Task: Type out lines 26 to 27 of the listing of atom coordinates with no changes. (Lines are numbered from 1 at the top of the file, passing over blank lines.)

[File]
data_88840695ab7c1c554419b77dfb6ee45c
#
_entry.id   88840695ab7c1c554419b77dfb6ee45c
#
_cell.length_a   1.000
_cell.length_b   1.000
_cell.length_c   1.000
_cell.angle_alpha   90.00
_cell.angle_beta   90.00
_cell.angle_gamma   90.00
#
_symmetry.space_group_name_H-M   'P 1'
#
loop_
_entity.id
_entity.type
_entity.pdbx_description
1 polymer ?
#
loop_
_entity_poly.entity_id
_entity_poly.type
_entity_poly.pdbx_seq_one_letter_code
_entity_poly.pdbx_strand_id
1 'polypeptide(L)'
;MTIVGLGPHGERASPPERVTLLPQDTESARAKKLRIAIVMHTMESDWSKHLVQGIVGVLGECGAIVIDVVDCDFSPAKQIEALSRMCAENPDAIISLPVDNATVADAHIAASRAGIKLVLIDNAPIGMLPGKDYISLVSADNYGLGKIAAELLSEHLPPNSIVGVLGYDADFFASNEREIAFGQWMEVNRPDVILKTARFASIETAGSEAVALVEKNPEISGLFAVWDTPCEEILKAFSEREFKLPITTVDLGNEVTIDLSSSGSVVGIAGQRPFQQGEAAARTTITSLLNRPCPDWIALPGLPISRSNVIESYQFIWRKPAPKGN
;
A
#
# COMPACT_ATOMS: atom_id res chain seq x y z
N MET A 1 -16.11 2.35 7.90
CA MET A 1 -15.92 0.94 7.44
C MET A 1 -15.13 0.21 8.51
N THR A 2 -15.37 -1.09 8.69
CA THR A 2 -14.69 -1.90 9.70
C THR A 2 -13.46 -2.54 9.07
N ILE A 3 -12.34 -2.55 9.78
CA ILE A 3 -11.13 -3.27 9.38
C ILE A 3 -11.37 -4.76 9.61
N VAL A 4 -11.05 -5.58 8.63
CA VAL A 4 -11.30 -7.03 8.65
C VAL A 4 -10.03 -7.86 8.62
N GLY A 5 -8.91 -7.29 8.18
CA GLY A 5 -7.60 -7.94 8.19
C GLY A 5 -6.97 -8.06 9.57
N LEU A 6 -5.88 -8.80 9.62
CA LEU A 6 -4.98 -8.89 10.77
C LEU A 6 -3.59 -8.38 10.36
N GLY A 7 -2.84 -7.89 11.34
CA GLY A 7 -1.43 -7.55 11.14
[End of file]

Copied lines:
;MTIVGLGPHGERASPPERVTLLPQDTESARAKKLRIAIVMHTMESDWSKHLVQGIVGVLGECGAIVIDVVDCDFSPAKQIEALSRMCAENPDAIISLPVDNATVADAHIAASRAGIKLVLIDNAPIGMLPGKDYISLVSADNYGLGKIAAELLSEHLPPNSIVGVLGYDADFFASNEREIAFGQWMEVNRPDVILKTARFASIETAGSEAVALVEKNPEISGLFAVWDTPCEEILKAFSEREFKLPITTVDLGNEVTIDLSSSGSVVGIAGQRPFQQGEAAARTTITSLLNRPCPDWIALPGLPISRSNVIESYQFIWRKPAPKGN
;